Rating: 8.5/10
Pairs well with: the other collected volumes in Hal Jordan and the Green Lantern Corps.

Film Review: Twilight Zone: The Movie (1983)

Release Date: June 24th, 1983
Directed by: John Landis, Steven Spielberg, Joe Dante, George Miller
Written by: John Landis, George Clayton Johnson, Richard Matheson, Melissa Mathison, Jerome Bixby
Based on: The Twilight Zone by Rod Sterling
Music by: Jerry Goldsmith
Cast: Dan Aykroyd, Albert Brooks, Scatman Crothers, John Lithgow, Vic Morrow, Kathleen Quinlan, Burgess Meredith (narrator), Dick Miller, Steven Williams, Al Leong, John Larroquette, Selma Diamond, Priscilla Pointer, Nancy Cartwright, Christina Nigra

Amblin Entertainment, Warner Bros., 101 Minutes

Review:

“Hey… you wanna see something really scary?” – Car Passenger

After recently watching the Creepshow television series, as well as revisiting the movies for the umpteenth time, I got the itch to rewatch Twilight Zone: The Movie, as it has a lot of similarities and I hadn’t seen it in at least a decade.

I like the highpoints of this movie almost as much as the Creepshow films. However, Twilight Zone is pretty inconsistent, as the first two segments are weak while the latter two are really good. And maybe it was put in this order in post-production because Steven Spielberg felt the same way, even though one of his segments was one of the crappier ones.

The prologue and the first segment were both directed by John Landis, coming off of An American Werewolf In London, a true horror classic. The prologue was a pretty good setup and I loved it when I was a kid. Landis’ segment, however, plays more like an episode of Amazing Stories.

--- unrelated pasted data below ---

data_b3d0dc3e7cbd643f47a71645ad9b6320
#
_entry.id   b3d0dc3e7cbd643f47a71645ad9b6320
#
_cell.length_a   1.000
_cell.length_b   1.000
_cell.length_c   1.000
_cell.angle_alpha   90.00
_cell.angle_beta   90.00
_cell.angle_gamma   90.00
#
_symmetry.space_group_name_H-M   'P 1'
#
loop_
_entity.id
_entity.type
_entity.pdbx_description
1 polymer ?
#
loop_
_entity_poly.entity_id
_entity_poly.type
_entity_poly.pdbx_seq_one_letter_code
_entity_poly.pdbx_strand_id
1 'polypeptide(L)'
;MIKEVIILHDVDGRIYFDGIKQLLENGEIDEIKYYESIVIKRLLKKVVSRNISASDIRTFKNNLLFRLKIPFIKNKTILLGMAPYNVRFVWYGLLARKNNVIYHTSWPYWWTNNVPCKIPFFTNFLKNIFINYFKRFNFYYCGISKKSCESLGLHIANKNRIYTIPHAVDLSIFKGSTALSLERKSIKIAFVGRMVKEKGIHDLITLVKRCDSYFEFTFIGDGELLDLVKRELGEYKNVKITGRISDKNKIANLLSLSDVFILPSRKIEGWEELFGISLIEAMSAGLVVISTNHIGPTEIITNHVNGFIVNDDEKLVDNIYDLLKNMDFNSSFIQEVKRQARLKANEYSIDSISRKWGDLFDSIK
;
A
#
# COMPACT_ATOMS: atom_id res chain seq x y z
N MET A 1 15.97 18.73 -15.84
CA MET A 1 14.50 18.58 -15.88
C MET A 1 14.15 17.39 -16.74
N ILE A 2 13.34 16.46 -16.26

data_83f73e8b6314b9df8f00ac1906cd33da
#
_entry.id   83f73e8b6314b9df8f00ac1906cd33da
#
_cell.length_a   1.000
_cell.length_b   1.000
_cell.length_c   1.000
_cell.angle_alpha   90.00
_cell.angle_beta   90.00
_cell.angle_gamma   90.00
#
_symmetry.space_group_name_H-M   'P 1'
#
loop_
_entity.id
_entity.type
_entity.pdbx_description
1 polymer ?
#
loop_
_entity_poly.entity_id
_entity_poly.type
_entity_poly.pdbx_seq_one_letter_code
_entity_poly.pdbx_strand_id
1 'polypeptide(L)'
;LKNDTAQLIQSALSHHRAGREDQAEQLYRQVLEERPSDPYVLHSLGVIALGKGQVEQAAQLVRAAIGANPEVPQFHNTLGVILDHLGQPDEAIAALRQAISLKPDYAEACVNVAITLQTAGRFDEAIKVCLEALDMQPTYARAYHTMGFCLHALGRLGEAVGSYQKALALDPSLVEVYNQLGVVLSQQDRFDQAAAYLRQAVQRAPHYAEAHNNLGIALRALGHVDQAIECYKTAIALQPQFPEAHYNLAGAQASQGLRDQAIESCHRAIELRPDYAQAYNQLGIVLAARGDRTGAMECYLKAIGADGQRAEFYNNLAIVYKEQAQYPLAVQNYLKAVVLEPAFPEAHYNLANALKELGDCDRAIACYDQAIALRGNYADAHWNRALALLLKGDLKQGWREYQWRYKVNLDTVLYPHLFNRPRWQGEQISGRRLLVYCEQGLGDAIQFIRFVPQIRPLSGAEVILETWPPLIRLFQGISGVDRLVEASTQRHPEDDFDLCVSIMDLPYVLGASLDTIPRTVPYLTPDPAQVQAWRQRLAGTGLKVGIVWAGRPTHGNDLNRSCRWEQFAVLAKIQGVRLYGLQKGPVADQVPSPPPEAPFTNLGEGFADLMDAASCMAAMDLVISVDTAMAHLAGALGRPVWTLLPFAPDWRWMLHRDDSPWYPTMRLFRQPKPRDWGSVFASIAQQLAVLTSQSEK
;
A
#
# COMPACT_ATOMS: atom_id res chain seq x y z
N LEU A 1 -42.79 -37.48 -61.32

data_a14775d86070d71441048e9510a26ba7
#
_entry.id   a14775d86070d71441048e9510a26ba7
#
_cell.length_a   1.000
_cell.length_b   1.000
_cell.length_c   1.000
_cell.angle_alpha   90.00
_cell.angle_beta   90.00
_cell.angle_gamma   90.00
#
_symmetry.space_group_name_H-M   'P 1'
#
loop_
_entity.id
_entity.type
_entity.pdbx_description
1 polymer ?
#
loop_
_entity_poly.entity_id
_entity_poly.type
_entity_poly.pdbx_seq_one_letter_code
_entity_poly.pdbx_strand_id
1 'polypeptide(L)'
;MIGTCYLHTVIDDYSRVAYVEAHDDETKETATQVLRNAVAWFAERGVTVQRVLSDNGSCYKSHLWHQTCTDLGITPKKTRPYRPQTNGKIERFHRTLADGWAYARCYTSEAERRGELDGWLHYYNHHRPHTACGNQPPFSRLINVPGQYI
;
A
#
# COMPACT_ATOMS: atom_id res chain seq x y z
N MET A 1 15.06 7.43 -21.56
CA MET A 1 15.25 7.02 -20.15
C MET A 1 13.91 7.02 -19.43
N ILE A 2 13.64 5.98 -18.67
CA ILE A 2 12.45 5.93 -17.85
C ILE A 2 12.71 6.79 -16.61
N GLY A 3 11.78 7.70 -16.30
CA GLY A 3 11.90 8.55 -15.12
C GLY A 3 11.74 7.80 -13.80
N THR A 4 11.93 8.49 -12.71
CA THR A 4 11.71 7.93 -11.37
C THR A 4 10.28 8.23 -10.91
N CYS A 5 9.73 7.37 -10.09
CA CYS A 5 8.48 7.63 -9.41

Although, two of these segments play like Amazing Stories episodes and maybe this movie is what inspired Spielberg to create that show just two years later.

Anyway, Landis’ segment is actually incomplete due to an accident involving a helicopter on the set of the film. The accident killed two kids and actor Victor Morrow. It was a pretty controversial event back when it happened (see here) and it forever ruined the working relationship between Steven Spielberg and John Landis.

Moving on to the second segment, it’s the one directed by Spielberg himself and it is also the other segment that feels like an Amazing Stories episode. It’s also really boring and slows the movie to a crawl. But thankfully, Joe Dante’s segment gets the movie back on track.

By the time the third segment rolls around, you might find yourself in a comatose state that even the gentle, kind and always fly Scatman Crothers couldn’t pull you out of during the previous story. But once you get to the midpoint of the film, everything picks up, gets better and the movie delivers.